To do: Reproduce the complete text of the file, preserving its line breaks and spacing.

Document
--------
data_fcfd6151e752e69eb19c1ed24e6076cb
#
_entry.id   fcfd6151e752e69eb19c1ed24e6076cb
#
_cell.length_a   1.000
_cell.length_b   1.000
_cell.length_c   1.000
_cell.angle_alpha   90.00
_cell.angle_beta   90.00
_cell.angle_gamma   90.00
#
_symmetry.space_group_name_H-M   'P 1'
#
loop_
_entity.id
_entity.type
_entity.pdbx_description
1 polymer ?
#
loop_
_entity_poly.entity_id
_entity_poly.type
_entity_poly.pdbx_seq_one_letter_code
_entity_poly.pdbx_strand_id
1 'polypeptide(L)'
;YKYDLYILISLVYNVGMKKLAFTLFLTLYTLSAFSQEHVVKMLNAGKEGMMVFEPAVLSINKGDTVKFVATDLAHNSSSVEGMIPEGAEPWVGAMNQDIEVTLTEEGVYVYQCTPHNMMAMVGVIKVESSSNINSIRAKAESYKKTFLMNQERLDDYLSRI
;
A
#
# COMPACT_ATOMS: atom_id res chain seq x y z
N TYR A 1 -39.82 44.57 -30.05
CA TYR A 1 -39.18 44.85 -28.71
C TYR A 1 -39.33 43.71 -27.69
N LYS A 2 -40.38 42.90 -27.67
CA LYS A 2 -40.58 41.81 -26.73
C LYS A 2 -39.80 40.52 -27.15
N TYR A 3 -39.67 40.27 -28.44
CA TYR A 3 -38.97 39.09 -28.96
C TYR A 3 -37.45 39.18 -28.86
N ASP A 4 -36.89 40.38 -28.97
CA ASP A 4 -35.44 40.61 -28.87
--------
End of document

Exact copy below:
data_fcfd6151e752e69eb19c1ed24e6076cb
#
_entry.id   fcfd6151e752e69eb19c1ed24e6076cb
#
_cell.length_a   1.000
_cell.length_b   1.000
_cell.length_c   1.000
_cell.angle_alpha   90.00
_cell.angle_beta   90.00
_cell.angle_gamma   90.00
#
_symmetry.space_group_name_H-M   'P 1'
#
loop_
_entity.id
_entity.type
_entity.pdbx_description
1 polymer ?
#
loop_
_entity_poly.entity_id
_entity_poly.type
_entity_poly.pdbx_seq_one_letter_code
_entity_poly.pdbx_strand_id
1 'polypeptide(L)'
;YKYDLYILISLVYNVGMKKLAFTLFLTLYTLSAFSQEHVVKMLNAGKEGMMVFEPAVLSINKGDTVKFVATDLAHNSSSVEGMIPEGAEPWVGAMNQDIEVTLTEEGVYVYQCTPHNMMAMVGVIKVESSSNINSIRAKAESYKKTFLMNQERLDDYLSRI
;
A
#
# COMPACT_ATOMS: atom_id res chain seq x y z
N TYR A 1 -39.82 44.57 -30.05
CA TYR A 1 -39.18 44.85 -28.71
C TYR A 1 -39.33 43.71 -27.69
N LYS A 2 -40.38 42.90 -27.67
CA LYS A 2 -40.58 41.81 -26.73
C LYS A 2 -39.80 40.52 -27.15
N TYR A 3 -39.67 40.27 -28.44
CA TYR A 3 -38.97 39.09 -28.96
C TYR A 3 -37.45 39.18 -28.86
N ASP A 4 -36.89 40.38 -28.97
CA ASP A 4 -35.44 40.61 -28.87